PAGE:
More gun laws equals less gun deaths, maybe

New study finds gun deaths may be significantly reduced by stricter gun control laws, but what is needed is more research

Glock with lock Wikimedia Commons

Glock with lock Wikimedia Commons

 From my column at Communities @ Washington Times

This piece got over 50 comments when it was first published on the Times website.  No matter what your position is, some people’s comments show that we can actually have an intelligent discussion about this- sometimes.  Check out the comments here.

WASHINGTON DC, March 07, 2013 – Every year in the U.S. there are over 30,000 firearm-related deaths.  According to a study published Wednesday in the medical journal JAMA Internal Medicine, U.S. states with stricter gun control laws have 42% less gun deaths per year. 

As with every other debate on gun control, there are passionate opinions on both sides, and while many are praising the study, several others are also discrediting it.  Whatever the position, however, it is clear that objective research in this area is lacking and sorely needed.

The objective of the study was to evaluate whether more restrictive gun laws resulted in fewer gun fatalities between 2007 and 2010, during which there were 121,084 firearm deaths reported to the Centers for Disease Control and Prevention (CDC).

The study ranked all 50 states by the strength of their gun control laws, giving each state an annual “legislative strength score” ranging from 0 (Utah) to 24 (Massachusetts) out of a possible 28.  The higher the score, the more restrictive the gun laws in that state.  Then, researchers divided states into quartiles depending on score; the highest quartile (11 states) consisted of states with a score of nine or more, and the lowest quartile (14 states) was made up of states with a score of two or less.

Researchers then calculated average firearm fatality rates per 100,000 individuals per year for each state.  Firearm fatality rates ranged from a low of 2.9 (Hawaii) deaths per 100,000 individuals to a high of 17.9 (Louisiana).

The study found that there was a lower overall, homicide, and suicide firearm fatality rate in states in the highest quartile, with strong gun control laws (score of nine or more), compared to the states in the lowest group with little to no gun control (score of two or less).  There was an overall rate difference of 6.64 deaths per 100,000 people per year between states in the highest and lowest groups (6.25 for suicide and .4 for homicide).

Not everyone agrees

Dr. Eric W. Fleegler, one of the study’s authors and researcher and ER pediatrician at Boston Children’s Hospital, admits that the study does not prove that gun laws lead to fewer deaths, but instead only shows an association between the two.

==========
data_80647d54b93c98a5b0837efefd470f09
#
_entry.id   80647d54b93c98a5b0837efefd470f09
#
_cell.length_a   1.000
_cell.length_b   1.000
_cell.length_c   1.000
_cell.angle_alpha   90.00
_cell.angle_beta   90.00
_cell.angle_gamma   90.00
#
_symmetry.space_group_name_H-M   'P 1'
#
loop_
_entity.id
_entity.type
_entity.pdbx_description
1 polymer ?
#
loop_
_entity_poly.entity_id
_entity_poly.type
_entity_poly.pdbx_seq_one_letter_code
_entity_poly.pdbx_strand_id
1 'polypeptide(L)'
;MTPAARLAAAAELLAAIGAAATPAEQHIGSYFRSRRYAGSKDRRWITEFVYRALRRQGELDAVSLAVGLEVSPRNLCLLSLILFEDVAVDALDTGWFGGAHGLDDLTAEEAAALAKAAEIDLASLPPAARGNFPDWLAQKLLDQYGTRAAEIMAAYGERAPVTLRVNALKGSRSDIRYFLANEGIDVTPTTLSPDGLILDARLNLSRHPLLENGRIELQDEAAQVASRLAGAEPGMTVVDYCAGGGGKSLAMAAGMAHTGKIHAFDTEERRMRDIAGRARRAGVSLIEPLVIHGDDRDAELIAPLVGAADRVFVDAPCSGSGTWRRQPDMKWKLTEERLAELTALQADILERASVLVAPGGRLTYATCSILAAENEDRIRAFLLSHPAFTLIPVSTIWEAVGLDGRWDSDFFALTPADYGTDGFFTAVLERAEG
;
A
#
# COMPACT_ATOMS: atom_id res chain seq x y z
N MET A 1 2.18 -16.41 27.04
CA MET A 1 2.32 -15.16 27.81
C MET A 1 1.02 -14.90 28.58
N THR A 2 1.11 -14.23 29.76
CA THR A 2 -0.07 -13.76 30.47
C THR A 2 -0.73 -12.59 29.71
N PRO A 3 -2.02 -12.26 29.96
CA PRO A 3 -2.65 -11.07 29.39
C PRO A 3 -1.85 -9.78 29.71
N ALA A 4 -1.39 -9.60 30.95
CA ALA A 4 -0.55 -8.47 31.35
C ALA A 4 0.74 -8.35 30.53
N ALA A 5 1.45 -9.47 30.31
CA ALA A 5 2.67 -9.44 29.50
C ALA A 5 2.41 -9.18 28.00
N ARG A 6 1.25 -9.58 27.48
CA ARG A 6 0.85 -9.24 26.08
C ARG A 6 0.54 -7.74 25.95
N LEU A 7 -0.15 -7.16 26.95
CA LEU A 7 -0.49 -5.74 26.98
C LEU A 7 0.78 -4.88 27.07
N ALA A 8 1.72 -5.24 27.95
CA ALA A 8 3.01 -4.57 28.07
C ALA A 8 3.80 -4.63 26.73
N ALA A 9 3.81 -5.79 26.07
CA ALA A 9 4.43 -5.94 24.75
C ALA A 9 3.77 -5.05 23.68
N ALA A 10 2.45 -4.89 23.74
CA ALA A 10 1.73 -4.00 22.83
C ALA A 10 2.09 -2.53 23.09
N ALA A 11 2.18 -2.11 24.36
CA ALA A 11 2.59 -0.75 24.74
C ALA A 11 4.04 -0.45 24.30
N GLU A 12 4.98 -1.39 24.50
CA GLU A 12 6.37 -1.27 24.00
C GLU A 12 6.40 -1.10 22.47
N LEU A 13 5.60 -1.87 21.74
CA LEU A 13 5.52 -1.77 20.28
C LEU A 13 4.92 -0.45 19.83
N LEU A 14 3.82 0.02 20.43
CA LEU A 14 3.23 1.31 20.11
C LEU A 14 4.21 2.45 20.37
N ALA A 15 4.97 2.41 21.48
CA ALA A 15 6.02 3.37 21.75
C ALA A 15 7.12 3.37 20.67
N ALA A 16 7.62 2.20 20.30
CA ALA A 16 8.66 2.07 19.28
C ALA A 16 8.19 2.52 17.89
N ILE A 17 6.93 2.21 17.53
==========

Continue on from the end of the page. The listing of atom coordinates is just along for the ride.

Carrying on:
Many take issue with the way the study was designed. Dr. Garen Wintemute, gun violence expert, emergency physician, and director of the Violence Prevention Program at UC Davis, is one of the critics.  Dr. Wintemute argues that the study only proved correlation between fewer gun deaths and more restrictive gun control laws, but it did not prove that stricter laws resulted in less gun deaths.

Dr. Wintemute also argued that it is too difficult to create a rating system for the legislative strength of gun control laws that takes into account differences among similar state laws, how strictly states enforce their gun control laws, and the prevalence of gun ownership in each state, none of which were accounted for in this study.

Dr. Wintemute does not, however, criticize the study and its authors.  Wintemute argues that the study was done with what little research was available on this topic.  He states that this kind of study needs to be performed correctly, with current and in-depth research that can only be taken on by the U.S. government.

According to Wintemute, gun violence should be thought of as a large-scale health crisis, and as a health crisis, it should be addressed with research to determine how we can prevent future gun-related deaths.  However, no such information exists, “we effectively stopped doing research on this problem 15 years ago,” says Dr. Wintemute in a recent interview.

But (hopefully) we can agree on one thing…

As a society, we are not going to come to an agreement about gun control any time soon.  However, it is pretty safe to say that we all agree that gun violence in the U.S. is getting out of hand.

When young people think that walking into a crowded theater, political rally, or elementary school and shooting at innocent people at random is even an option, we can all agree that we have a problem.  No one can believe the tragedies of the past two years are in any way acceptable, and we can all agree that we want to find a solution.

Whether the solution is more or less guns, or more or less gun control, shouldn’t our government and our society invest our resources into research that can help us answer that question?

For those who are curious, states in the top group for “legislative strength” were: Massachusetts, California, New Jersey and Connecticut, New York, Hawaii, Maryland, Rhode Island, Illinois, Michigan and Delaware. State in the low group were Utah, Oklahoma, Louisiana, Kentucky, Alaska, Idaho, Arizona, West Virginia, South Dakota, New Mexico, North Dakota, Missouri, Kansas and Arkansas.  For the full study click here.  For a video of Dr. Wintemute, click here.

Read more of my column at Communities @ Washington Times